14     state taxes so that such taxes be paid into the giro accounts of

15     municipalities.

16             Now, when in late -- well, at the end of that year, when the

17     government asked to have the calculations made concerning funds, and to

18     have them audited, it was discovered that the money didn't go to the

19     municipal account but actually they went to the accounts of a company.

20     When they tried to audit that information in Milici, attempts were made

21     to do something that would go directly against the state.  So in keeping

22     with the instructions of the RS government, an attempt was made to create

23     that document as if a decision had been made.

24             They tried to serve that decision on me, and there was no

25     rectangular stamp of the Municipal Assembly.  There was only the protocol

Page 33835

 1     stamp of the bauxite company in Milici.  I don't know where this one came

 2     from, but I could see it during the Krajisnik trial.  So it was a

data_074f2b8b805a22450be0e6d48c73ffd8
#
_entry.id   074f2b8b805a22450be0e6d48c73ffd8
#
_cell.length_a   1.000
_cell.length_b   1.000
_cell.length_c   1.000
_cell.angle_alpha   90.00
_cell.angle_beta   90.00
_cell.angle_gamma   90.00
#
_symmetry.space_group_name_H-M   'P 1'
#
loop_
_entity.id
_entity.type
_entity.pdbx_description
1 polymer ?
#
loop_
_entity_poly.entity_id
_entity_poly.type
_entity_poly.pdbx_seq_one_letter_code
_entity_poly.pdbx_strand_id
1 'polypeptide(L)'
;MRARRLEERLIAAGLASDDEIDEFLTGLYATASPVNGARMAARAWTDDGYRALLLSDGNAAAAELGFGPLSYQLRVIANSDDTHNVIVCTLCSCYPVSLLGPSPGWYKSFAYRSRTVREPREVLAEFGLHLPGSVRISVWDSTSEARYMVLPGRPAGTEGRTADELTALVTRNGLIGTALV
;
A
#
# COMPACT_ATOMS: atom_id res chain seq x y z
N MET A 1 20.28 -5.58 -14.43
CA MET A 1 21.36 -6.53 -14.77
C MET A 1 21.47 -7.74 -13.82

3     reception stamp of the bauxite mine.  I refused, of course, and it went

 4     unsigned.

 5             Later on when I refused, the managers of the company and certain

 6     people from the Municipal Assembly, including Mile Lalovic, did what they

 7     did.  The bauxite company in late 1992 sorted out the disputed tax

 8     amounts with the RS government.  I have that among my documents too.  I

 9     have shown it here.  So the figures seemed to tally and it turned out

10     according to that that the Milici municipal revenue that went to the

11     state was far greater than it really was.  I didn't want any part of it.

12             In all those documents you can see that they are not

13     contemporaneous.  Whatever document you pick up, you'll see that the

14     municipal stamp at the time looked different.  The stamp that was used

15     here was probably created based on the stamp of the Municipal Assembly

16     speaker in Milici in 1992.  It's just that instead of "Republika Srpska"